Mansfield Middle School grade 8 students are participating with the Witness Stones Project which “seeks to restore the history and honor the humanity of the enslaved individuals who helped build our communities.” Begun in Guilford, CT, Witness Stones across four states now memorialize enslaved people who lived and labored within local communities.
Mansfield Middle School students are unveiling a stone at Mansfield Public Library on Monday, June 13 at 5:00 PM, a result of their research and creative expression on the topic of slavery. The project centered on identifying an enslaved person from Mansfield, and students learned about a man named Titus who lived in this community in the mid-1700s.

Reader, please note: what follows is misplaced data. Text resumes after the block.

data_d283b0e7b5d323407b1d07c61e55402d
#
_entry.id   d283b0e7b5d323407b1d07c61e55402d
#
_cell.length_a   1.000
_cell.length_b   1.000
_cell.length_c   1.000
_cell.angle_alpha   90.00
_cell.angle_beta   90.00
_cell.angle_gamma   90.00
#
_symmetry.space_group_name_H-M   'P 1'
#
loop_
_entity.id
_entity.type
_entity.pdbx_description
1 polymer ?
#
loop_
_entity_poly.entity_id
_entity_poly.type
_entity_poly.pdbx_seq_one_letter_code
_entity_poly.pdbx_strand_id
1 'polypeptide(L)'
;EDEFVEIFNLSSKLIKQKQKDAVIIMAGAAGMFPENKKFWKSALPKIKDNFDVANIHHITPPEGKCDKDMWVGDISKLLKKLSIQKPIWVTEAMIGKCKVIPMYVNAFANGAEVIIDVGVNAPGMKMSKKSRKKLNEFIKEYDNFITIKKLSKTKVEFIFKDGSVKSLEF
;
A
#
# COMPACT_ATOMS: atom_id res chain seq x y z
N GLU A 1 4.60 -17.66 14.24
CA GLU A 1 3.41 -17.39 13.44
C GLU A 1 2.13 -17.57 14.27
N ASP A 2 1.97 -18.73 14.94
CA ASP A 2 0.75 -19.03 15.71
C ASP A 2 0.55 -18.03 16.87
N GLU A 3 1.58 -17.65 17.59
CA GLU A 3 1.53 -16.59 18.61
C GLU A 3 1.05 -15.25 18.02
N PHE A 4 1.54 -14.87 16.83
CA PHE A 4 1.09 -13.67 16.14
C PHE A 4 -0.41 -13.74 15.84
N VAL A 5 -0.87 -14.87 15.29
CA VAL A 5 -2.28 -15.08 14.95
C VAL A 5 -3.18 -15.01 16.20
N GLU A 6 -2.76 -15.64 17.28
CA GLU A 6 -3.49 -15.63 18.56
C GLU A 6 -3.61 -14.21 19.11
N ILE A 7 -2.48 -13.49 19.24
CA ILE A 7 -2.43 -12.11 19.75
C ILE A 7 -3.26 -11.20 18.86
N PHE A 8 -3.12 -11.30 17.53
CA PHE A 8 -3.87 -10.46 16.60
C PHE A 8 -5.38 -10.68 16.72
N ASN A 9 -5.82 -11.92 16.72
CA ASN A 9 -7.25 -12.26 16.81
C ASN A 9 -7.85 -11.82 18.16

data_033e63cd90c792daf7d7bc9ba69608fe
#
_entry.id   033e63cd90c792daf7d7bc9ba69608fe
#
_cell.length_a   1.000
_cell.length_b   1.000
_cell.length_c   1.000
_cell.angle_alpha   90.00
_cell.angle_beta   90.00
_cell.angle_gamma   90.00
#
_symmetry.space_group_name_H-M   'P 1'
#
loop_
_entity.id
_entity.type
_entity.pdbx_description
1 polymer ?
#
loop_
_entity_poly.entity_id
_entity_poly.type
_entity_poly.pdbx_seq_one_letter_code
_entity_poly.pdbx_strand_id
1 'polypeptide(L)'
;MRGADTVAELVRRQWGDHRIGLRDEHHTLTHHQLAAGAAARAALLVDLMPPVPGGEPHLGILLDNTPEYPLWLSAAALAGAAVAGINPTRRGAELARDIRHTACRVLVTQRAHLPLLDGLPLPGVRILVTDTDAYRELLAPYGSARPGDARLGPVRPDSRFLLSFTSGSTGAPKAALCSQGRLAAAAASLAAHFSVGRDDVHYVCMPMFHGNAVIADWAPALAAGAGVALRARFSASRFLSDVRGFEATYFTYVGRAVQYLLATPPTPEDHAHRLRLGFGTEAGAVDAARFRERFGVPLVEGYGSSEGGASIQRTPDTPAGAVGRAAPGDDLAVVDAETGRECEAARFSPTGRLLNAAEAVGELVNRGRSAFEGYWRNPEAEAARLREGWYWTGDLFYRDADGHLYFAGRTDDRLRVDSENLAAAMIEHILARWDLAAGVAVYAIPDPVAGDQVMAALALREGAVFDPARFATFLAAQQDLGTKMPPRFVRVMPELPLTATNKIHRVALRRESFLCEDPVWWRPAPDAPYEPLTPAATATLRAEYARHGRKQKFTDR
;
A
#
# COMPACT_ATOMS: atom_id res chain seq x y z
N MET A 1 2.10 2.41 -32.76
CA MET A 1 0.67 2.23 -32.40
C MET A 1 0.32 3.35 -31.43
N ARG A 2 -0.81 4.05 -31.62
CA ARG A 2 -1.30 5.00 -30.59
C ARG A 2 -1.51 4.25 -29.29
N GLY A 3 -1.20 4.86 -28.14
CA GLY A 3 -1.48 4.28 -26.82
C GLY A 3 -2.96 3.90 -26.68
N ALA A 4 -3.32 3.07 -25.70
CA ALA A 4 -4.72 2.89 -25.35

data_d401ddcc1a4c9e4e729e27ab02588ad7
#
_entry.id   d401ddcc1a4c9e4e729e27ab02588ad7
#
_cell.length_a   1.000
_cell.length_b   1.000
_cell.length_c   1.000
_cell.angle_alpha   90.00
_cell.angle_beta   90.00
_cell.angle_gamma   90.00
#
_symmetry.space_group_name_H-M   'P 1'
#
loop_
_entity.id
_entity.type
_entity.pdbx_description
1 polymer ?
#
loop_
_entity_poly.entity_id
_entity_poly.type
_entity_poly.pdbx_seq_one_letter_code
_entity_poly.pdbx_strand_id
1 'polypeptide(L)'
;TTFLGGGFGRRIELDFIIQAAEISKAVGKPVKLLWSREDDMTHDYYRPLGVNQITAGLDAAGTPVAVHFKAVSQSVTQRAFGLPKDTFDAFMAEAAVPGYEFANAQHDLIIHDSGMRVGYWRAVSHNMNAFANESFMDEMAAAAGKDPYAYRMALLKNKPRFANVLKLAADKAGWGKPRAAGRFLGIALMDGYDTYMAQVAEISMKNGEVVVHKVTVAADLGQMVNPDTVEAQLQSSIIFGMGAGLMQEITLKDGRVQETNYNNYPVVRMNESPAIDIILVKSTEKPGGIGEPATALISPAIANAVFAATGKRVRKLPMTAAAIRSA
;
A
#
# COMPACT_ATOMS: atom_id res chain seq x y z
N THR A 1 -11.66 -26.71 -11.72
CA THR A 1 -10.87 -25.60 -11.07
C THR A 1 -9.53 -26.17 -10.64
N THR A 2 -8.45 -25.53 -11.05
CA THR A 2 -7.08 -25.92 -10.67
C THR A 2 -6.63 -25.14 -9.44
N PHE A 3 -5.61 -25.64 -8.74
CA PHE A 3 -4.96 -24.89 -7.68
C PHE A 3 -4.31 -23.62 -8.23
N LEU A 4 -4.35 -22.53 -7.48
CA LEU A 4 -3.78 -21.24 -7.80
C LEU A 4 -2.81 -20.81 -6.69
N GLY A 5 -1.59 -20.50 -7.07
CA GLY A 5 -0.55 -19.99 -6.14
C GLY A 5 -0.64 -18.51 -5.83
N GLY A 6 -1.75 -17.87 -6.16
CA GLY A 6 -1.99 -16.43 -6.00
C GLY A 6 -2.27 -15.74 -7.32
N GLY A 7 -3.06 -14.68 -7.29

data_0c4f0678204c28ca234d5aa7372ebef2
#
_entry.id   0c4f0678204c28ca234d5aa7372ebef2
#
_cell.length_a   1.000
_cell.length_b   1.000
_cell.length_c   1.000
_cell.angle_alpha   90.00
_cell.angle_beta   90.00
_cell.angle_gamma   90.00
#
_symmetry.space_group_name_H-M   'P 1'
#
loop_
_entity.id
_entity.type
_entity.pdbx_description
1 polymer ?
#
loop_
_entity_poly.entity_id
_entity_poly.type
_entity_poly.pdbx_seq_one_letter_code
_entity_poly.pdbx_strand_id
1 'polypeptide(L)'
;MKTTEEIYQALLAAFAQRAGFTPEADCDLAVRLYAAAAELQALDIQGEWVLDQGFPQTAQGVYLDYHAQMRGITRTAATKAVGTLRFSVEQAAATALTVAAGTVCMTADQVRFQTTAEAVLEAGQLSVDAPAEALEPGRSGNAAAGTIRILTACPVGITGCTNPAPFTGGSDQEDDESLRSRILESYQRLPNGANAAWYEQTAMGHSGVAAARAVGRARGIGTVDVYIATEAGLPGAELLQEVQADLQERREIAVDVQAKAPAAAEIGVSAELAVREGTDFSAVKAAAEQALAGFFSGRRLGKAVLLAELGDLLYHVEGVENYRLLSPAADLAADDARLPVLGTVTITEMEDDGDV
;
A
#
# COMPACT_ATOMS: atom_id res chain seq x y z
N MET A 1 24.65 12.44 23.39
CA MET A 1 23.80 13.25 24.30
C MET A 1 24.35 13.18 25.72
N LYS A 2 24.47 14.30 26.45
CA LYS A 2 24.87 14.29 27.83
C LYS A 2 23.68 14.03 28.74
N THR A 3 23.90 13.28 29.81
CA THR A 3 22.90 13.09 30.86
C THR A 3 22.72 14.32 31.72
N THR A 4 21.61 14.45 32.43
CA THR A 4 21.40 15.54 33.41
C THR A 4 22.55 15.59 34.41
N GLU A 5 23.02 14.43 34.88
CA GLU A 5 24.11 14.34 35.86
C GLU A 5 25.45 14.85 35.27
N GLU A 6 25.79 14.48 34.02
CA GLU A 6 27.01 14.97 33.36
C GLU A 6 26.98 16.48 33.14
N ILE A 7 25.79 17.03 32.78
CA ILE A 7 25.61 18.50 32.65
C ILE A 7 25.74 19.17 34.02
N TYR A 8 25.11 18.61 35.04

The year-long project started within the Social Studies curriculum then evolved into an English Language Arts project. In Language Arts classes, students invested up to three months working from their Social Studies research notes, first to create written pieces, and then interpreting through art. A “gallery exhibit” in May was powerful – students’ learning through the project yielded collages, videos and cards displayed along with personal writing such as letters, newspaper editorials, essays, and poetry.
Teacher Rochelle Marcus explains, “We encouraged students to consider what they wanted their audience to think and feel, and how their artwork could be unique. Often students were surprised at what they were able to accomplish given their hard work.”
A compilation of the project and the students’ body of work will be shared on the MMS website. Student representatives also summarized their project before the Mansfield Town Council in May. The Witness Stone unveiling will include student performances and readings